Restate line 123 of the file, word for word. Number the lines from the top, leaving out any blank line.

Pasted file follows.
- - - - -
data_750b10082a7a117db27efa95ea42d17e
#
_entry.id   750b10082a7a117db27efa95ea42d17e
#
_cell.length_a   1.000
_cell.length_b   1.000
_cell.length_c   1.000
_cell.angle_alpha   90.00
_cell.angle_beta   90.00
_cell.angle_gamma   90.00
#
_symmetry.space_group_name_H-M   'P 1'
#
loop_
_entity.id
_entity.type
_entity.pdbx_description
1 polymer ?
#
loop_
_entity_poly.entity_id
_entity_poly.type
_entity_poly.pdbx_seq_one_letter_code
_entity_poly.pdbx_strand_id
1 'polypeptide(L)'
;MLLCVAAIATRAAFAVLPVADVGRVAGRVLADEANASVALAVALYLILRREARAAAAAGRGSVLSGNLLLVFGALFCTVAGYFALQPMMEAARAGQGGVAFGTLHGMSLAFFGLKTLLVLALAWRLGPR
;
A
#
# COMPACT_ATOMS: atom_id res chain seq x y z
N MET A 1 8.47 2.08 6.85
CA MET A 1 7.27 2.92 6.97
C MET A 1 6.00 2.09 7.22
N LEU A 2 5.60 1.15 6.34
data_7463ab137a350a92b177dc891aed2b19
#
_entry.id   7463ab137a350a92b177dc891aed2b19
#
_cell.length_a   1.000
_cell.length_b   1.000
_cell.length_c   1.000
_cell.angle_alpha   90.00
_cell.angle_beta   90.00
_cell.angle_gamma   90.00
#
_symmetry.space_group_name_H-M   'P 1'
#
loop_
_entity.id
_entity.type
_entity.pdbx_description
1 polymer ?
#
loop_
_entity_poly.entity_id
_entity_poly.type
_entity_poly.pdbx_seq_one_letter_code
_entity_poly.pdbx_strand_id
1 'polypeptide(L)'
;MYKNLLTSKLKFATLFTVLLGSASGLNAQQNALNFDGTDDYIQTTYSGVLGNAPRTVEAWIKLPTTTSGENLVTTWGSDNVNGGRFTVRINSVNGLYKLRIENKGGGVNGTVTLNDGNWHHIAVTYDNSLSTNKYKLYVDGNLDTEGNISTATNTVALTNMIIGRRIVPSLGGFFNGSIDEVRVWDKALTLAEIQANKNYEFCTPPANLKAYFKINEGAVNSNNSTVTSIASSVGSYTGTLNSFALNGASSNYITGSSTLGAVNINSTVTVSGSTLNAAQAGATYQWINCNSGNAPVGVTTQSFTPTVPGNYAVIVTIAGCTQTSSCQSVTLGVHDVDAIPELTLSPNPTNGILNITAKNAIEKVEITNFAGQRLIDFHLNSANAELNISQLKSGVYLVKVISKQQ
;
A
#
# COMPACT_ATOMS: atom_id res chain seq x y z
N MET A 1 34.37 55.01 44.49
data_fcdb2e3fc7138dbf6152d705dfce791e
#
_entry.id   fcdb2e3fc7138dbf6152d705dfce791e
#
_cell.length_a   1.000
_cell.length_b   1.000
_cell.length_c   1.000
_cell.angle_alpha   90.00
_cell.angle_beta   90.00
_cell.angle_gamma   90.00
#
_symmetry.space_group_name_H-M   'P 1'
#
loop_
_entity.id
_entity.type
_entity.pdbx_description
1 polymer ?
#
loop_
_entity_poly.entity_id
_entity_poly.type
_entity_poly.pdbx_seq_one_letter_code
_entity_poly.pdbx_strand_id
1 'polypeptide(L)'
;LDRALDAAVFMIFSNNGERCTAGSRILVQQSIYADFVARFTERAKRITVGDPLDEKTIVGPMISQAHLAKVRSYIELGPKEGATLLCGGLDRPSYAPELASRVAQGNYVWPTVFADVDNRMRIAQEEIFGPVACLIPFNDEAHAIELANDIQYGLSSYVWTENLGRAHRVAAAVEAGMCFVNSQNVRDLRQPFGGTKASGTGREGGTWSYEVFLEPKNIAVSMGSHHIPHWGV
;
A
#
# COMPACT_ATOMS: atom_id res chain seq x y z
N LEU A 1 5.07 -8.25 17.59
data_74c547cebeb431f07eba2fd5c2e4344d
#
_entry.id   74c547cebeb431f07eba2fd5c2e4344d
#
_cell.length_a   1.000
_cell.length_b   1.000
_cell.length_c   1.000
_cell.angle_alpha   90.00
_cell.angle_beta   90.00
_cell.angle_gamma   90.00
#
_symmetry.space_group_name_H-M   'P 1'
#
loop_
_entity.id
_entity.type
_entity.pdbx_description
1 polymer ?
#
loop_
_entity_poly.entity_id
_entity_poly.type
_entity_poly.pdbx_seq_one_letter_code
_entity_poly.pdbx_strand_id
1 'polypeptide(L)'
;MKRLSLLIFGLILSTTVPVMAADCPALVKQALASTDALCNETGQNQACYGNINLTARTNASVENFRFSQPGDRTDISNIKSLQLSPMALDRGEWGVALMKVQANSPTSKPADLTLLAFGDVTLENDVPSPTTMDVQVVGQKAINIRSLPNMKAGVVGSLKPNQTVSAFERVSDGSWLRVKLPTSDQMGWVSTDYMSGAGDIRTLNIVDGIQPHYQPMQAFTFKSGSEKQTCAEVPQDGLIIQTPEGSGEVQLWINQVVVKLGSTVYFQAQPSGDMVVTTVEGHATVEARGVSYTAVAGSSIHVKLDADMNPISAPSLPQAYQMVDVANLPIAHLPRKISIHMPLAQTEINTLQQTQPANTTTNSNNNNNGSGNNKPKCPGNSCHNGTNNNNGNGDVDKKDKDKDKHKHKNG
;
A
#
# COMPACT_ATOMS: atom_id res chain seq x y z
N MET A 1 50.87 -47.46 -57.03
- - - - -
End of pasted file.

;